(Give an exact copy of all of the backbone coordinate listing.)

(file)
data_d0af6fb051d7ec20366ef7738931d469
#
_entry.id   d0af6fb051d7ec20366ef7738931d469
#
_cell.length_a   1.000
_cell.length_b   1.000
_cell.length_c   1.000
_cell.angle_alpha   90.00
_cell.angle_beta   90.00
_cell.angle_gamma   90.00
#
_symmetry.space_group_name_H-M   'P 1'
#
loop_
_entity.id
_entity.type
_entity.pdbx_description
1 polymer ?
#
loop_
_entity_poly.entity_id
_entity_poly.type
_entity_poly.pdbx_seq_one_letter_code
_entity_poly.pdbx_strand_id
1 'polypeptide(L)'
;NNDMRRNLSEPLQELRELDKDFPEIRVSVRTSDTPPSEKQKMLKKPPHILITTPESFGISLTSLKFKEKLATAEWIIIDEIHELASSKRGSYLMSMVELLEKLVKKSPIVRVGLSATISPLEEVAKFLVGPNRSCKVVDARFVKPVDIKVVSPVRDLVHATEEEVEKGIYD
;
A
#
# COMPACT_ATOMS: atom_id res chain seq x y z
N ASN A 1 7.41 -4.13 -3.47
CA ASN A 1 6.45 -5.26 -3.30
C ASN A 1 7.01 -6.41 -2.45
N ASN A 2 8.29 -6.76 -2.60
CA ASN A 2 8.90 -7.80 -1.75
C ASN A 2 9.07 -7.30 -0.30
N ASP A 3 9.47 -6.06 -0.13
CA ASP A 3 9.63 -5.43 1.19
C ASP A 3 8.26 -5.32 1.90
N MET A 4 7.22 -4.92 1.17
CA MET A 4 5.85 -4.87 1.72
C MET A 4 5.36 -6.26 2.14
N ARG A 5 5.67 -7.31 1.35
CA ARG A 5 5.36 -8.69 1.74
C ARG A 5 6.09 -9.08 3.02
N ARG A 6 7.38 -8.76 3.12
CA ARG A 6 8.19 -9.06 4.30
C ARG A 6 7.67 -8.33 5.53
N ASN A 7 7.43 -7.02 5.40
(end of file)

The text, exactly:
data_d0af6fb051d7ec20366ef7738931d469
#
_entry.id   d0af6fb051d7ec20366ef7738931d469
#
_cell.length_a   1.000
_cell.length_b   1.000
_cell.length_c   1.000
_cell.angle_alpha   90.00
_cell.angle_beta   90.00
_cell.angle_gamma   90.00
#
_symmetry.space_group_name_H-M   'P 1'
#
loop_
_entity.id
_entity.type
_entity.pdbx_description
1 polymer ?
#
loop_
_entity_poly.entity_id
_entity_poly.type
_entity_poly.pdbx_seq_one_letter_code
_entity_poly.pdbx_strand_id
1 'polypeptide(L)'
;NNDMRRNLSEPLQELRELDKDFPEIRVSVRTSDTPPSEKQKMLKKPPHILITTPESFGISLTSLKFKEKLATAEWIIIDEIHELASSKRGSYLMSMVELLEKLVKKSPIVRVGLSATISPLEEVAKFLVGPNRSCKVVDARFVKPVDIKVVSPVRDLVHATEEEVEKGIYD
;
A
#
# COMPACT_ATOMS: atom_id res chain seq x y z
N ASN A 1 7.41 -4.13 -3.47
CA ASN A 1 6.45 -5.26 -3.30
C ASN A 1 7.01 -6.41 -2.45
N ASN A 2 8.29 -6.76 -2.60
CA ASN A 2 8.90 -7.80 -1.75
C ASN A 2 9.07 -7.30 -0.30
N ASP A 3 9.47 -6.06 -0.13
CA ASP A 3 9.63 -5.43 1.19
C ASP A 3 8.26 -5.32 1.90
N MET A 4 7.22 -4.92 1.17
CA MET A 4 5.85 -4.87 1.72
C MET A 4 5.36 -6.26 2.14
N ARG A 5 5.67 -7.31 1.35
CA ARG A 5 5.36 -8.69 1.74
C ARG A 5 6.09 -9.08 3.02
N ARG A 6 7.38 -8.76 3.12
CA ARG A 6 8.19 -9.06 4.30
C ARG A 6 7.67 -8.33 5.53
N ASN A 7 7.43 -7.02 5.40